Girl in a Sailor Suit (Sonechka). 1910
Oil on canvas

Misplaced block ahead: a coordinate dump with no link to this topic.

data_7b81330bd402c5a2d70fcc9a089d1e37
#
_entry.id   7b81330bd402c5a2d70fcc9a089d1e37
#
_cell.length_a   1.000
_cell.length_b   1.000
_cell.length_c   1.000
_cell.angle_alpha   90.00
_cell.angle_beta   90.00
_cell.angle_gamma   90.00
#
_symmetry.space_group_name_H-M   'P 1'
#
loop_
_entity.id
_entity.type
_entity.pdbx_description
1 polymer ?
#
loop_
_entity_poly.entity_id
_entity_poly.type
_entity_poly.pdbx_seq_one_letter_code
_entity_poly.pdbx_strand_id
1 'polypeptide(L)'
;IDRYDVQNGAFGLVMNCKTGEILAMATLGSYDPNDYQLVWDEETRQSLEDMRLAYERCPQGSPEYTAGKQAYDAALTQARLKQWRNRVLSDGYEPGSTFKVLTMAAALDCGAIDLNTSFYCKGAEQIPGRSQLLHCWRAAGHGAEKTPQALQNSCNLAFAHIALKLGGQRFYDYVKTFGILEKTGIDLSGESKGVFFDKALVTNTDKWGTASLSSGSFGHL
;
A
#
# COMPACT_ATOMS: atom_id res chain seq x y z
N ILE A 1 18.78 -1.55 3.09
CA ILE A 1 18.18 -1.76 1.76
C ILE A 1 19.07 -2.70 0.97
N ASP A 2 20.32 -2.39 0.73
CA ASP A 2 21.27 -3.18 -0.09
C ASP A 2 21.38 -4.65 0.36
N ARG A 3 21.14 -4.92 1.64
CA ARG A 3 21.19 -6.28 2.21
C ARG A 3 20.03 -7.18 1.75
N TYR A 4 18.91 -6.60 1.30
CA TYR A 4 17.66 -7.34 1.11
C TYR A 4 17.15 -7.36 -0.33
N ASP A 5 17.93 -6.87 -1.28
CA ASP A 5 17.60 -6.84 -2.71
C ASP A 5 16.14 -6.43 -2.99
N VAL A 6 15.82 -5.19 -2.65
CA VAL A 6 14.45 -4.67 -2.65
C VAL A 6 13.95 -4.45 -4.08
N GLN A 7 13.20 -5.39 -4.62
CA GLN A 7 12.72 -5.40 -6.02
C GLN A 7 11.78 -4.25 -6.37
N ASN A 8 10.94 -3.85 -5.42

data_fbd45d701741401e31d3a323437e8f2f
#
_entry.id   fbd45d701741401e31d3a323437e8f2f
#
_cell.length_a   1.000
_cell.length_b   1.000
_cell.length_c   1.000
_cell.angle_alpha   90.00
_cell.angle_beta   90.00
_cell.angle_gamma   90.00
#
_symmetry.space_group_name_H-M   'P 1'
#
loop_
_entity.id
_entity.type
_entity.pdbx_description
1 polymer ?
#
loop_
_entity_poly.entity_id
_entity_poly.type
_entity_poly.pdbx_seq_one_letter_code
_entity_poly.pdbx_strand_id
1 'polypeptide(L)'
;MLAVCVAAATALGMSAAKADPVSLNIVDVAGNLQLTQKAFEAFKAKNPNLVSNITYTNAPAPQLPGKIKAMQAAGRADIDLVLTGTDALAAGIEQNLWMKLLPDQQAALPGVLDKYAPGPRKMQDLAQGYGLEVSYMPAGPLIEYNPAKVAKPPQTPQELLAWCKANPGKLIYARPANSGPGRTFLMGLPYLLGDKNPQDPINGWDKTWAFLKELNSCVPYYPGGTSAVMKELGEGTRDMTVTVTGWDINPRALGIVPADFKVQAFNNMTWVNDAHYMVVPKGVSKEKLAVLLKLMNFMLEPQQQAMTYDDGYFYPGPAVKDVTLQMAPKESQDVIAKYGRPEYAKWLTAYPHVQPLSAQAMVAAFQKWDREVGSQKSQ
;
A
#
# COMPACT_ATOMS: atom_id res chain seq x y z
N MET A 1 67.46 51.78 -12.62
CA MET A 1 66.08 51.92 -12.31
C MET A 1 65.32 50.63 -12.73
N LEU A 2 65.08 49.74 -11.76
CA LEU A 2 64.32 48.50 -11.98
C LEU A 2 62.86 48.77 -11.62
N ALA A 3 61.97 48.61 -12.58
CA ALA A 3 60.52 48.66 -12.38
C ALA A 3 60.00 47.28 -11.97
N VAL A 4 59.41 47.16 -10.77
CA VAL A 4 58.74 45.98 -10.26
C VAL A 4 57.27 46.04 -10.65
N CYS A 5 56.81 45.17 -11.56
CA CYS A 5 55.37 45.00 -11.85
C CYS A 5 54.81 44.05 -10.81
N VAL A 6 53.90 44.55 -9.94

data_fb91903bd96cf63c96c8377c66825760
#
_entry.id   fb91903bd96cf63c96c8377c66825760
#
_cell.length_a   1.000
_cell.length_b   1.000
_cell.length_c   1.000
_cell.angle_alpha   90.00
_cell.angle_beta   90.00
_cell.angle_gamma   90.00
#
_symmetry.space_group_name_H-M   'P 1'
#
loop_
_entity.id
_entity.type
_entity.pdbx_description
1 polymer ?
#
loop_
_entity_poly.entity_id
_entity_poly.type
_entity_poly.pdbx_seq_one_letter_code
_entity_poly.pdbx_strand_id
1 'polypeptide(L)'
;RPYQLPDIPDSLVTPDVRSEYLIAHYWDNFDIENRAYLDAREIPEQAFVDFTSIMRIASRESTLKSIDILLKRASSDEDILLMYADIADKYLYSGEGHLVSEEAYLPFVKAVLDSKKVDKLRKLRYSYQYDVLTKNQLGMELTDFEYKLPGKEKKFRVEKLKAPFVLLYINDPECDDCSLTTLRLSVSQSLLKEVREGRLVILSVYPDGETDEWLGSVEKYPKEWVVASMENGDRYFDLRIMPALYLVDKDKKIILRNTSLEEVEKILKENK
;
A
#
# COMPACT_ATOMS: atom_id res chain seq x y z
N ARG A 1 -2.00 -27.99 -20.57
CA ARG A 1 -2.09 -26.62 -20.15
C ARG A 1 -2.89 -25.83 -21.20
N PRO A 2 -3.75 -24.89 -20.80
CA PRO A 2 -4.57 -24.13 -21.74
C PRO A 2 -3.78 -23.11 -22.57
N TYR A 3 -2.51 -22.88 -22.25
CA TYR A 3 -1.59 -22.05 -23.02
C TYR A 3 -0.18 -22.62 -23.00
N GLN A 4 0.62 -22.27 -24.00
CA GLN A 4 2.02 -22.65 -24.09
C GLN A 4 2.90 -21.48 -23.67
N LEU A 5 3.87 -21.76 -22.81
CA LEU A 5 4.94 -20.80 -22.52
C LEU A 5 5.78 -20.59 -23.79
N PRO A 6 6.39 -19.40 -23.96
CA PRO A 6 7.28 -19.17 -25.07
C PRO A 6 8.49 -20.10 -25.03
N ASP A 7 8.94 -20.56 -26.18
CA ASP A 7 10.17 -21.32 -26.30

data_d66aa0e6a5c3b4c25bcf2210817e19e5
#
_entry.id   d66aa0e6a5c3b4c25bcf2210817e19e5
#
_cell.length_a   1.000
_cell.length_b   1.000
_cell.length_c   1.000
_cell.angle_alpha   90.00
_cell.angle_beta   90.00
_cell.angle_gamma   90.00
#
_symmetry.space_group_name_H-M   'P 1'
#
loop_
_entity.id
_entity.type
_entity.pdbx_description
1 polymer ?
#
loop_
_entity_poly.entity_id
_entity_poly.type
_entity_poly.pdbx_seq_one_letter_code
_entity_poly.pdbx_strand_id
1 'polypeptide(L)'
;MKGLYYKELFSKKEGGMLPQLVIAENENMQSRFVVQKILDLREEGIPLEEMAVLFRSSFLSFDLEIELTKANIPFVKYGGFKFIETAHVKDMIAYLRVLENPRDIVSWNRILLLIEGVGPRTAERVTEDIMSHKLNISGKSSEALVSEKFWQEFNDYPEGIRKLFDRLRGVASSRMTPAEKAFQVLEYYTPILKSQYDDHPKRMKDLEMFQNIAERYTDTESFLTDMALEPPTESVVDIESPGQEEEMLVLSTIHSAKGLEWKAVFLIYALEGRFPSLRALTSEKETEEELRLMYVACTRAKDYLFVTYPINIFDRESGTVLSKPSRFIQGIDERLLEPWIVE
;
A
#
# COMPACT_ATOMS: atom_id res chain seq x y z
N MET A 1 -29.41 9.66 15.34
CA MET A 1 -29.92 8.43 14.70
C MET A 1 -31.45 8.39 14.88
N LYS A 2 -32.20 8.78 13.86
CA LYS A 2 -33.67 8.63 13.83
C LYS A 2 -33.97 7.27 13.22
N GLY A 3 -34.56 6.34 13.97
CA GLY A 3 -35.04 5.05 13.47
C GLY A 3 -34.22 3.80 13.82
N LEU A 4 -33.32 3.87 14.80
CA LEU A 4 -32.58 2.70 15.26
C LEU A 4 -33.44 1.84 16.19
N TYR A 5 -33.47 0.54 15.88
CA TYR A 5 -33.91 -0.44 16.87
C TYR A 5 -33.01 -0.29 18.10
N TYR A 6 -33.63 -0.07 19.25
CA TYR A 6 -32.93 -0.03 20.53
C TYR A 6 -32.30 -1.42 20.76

Sonechka: The name of Mikhail Shemyakin’s young model is the only thing that researchers have been able to discover about the girl. We’re left to guess who she was, and to enjoy the beautiful technique exhibited in her portrait, “Girl in a Sailor Suit." Look for a moment at the background - it’s almost impossible to understand just where she may be sitting. The background was executed in wide strokes, while the image of the young girl herself was clearly created with slower, softer and more tender brushstrokes, with both rapture and delight. The composition is unusual, built around a diagonal, and the light forward tilt of the head was a favorite touch of the artist. The bold and generous reflections of light on the girl’s face, and the collar and cuffs of her sailor suit are called “overtones” and emphasize the heroine’s vivacity. “His paintings are filled with grace, rhythm and subtlety. He seeks to grasp man’s nature and inner life with just a few strokes, and he is perfectly precise in approaching, but never crossing the fine line between artistic creation and a piece of craft.” Such was the high opinion of one art critic about Shemyakin. The artist favored portraiture over all other genres, rather like his teacher Valentin Serov. He excelled in it, and received well-deserved recognition from Igor Grabar, the renowned Russian painter, art historian and critic, who said, “a new powerful master of portraiture, a highly professional artist has emerged on the Russian artistic scene. Shemyakin’s portraits have always been skillfully drawn, well composed, and are outstanding with their strong sense of character!” Shemyakin portrayed many famous people of his time, such as Vladimir Filatov, the Russian-Ukrainian ophthalmologist and surgeon, and the Russian botanist and physiologist Kliment Timiryazev. But musicians were far and away his favourite subject, earning him the complimentary nickname from Igor Grabar, “Painter for the Musicians.” Vladimir Mayakovsky, who was also educated in the arts, called Shemyakin a “realist-impressionist-cubist.” Shemyakin inherited his recognizable “wide manner” of painting from his teachers Valentin Serov and Konstantin Korovin, and it would later be recognized as one of the main features of Russian fine arts of the late 19th century.